Musical Treasures from Basel

Photo: Museum of Music, Basel

For citizens of Basel, the Renaissance was also a period of music. Music was (and is) an essential part of cultural life. They sang Parisian chansons, played Polish lute songs or collected musical instruments. The exhibition shows musical objects and manuscripts from the musical experience in this city of humanists, publishers and scholars. The exhibition is organized in collaboration with the Schola Cantorum Basiliensis, the Department of Musicology of the University of Basel and the University Library of Basel.

Andreas Christen

Andreas Christen (1936-2006). Photo: Rappaz museum Basel

Andreas Christen (1936-2006) was a designer and artist. As a designer, he created objects for daily use, which were produced in large series and over many years. In his artistic work, the distinction between the work and the object is a prerequisite. The objects unfold in the space, which they accentuate and measure. Human objects represent the cultural achievements in which we live and at the same time claim the living space. His figurative art comes into its own in the small but unique Rappaz museum.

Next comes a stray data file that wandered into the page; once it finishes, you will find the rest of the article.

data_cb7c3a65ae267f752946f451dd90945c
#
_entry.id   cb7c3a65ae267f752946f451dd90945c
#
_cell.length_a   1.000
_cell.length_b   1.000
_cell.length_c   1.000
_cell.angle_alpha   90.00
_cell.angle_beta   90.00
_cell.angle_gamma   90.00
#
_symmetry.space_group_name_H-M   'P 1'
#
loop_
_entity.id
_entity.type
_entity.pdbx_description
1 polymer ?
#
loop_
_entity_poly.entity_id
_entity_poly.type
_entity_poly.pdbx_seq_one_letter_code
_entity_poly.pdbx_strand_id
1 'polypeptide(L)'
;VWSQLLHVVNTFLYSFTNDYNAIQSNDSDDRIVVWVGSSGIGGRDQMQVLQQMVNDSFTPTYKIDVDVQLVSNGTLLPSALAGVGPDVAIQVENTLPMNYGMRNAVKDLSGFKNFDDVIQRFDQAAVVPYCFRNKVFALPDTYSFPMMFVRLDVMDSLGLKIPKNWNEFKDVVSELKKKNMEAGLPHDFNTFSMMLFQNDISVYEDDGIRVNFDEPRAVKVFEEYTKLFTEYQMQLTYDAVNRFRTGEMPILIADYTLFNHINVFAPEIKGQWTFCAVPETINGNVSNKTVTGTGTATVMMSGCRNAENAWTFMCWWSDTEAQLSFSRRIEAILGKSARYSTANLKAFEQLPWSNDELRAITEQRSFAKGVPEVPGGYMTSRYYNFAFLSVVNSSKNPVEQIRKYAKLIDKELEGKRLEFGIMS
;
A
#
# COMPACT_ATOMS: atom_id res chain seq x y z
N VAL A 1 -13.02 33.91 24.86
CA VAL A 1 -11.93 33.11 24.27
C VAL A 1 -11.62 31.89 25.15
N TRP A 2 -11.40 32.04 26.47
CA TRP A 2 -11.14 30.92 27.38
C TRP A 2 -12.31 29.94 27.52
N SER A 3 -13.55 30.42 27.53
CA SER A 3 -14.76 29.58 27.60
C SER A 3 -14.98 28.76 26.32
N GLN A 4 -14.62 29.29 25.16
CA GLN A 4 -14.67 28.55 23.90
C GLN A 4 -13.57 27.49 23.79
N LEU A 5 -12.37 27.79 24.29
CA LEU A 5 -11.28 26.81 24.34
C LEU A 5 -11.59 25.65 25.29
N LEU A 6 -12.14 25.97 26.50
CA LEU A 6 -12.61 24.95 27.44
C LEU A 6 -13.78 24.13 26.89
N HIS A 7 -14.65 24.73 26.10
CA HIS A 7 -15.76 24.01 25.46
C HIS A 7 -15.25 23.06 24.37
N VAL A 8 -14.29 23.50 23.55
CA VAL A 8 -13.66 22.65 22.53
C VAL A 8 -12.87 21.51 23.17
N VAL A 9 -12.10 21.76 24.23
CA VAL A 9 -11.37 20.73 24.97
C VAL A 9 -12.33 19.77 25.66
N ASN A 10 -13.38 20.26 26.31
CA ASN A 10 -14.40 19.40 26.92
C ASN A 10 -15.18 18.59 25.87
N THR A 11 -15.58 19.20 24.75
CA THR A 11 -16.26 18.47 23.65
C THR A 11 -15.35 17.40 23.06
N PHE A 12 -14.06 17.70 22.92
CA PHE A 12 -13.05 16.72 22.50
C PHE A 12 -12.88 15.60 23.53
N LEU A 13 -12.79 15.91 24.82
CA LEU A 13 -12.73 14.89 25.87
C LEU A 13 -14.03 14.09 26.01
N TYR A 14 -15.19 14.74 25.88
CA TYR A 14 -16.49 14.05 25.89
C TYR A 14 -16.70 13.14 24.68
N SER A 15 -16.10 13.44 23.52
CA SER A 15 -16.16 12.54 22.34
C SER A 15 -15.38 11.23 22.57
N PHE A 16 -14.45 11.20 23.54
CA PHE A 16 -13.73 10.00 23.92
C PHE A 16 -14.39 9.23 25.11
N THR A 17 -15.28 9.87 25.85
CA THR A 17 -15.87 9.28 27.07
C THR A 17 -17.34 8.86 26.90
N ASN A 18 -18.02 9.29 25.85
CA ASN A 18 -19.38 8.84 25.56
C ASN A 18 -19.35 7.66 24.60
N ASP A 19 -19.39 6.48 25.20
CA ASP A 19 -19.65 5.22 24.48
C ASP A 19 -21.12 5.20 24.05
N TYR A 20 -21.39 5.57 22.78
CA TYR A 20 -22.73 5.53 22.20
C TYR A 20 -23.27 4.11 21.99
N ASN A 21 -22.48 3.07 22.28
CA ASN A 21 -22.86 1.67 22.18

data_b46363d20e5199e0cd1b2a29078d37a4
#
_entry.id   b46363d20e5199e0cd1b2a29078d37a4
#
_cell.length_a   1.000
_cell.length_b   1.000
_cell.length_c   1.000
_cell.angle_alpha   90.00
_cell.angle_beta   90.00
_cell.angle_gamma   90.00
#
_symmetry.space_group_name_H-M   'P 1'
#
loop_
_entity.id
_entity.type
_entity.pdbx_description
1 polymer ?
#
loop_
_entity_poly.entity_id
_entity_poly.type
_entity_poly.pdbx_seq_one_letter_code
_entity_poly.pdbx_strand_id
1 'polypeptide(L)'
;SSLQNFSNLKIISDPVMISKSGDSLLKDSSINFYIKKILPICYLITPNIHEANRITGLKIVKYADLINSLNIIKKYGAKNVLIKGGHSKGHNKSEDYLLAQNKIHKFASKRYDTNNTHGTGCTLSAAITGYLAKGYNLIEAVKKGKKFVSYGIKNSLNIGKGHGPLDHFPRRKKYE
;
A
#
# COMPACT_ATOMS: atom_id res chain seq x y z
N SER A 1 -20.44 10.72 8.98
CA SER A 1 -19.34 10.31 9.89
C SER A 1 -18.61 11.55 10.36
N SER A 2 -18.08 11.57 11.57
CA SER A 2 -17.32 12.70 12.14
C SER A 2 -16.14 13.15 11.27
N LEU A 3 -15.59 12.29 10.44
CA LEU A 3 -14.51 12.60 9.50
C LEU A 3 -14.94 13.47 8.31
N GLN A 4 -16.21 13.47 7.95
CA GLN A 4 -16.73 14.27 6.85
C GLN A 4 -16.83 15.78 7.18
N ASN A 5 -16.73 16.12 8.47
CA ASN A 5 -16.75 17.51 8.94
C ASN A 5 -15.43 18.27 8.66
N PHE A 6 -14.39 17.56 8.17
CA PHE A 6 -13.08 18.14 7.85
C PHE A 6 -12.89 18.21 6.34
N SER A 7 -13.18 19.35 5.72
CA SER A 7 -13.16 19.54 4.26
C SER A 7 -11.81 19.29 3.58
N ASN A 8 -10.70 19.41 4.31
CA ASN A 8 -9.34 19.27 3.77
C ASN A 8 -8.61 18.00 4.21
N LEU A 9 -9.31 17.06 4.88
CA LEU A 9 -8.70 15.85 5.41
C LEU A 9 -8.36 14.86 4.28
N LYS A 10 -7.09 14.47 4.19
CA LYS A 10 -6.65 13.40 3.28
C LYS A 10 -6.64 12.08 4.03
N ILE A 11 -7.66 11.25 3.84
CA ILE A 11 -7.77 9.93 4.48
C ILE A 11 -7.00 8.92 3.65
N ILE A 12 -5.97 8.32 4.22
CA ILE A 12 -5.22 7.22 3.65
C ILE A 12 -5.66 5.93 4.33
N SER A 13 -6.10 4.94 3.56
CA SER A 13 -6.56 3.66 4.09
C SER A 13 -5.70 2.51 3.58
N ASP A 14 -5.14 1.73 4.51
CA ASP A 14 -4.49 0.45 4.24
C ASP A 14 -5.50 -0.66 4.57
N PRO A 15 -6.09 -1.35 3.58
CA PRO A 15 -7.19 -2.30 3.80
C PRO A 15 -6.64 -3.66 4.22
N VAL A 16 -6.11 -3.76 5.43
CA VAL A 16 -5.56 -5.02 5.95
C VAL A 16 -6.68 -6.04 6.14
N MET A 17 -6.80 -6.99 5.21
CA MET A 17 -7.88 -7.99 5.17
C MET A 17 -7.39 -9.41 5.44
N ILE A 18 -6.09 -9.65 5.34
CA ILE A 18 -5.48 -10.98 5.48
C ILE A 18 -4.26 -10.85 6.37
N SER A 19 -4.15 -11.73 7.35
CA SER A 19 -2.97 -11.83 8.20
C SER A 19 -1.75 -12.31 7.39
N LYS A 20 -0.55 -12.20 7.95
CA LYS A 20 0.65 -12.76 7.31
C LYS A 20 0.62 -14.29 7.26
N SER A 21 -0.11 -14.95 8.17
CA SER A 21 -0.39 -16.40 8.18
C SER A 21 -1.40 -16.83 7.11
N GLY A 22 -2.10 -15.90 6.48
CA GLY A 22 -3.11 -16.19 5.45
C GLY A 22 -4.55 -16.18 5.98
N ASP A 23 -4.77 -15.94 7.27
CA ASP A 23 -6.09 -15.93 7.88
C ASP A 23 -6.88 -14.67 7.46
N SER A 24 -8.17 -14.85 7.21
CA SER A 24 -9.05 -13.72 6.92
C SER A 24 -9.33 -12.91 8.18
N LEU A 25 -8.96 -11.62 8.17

Switzerland in the Making

Altdorf, William Tell. Photo: TES.

The exhibition shows the conditions under which the old Confederation was formed in the Middle Ages (12th-14th centuries). The history of today’s Confederation goes back more than 700 years. The relations between king, church, nobility and peasants and the emerging written language, cities and trade provide insights into this period of upheaval. The “Schwarze Stube” provides an insight into a medieval house. The building dated from 1311 and was saved from demolition. The communities of the people inhabiting the valleys around the Lake of Lucerne, the significance of their treaties (Bündnisse) and the role of the rural assemblies (Landsgemeinde) are shown. The exhibition also deals with William Tell, Arnold von Winkelried, and the Rütli legend.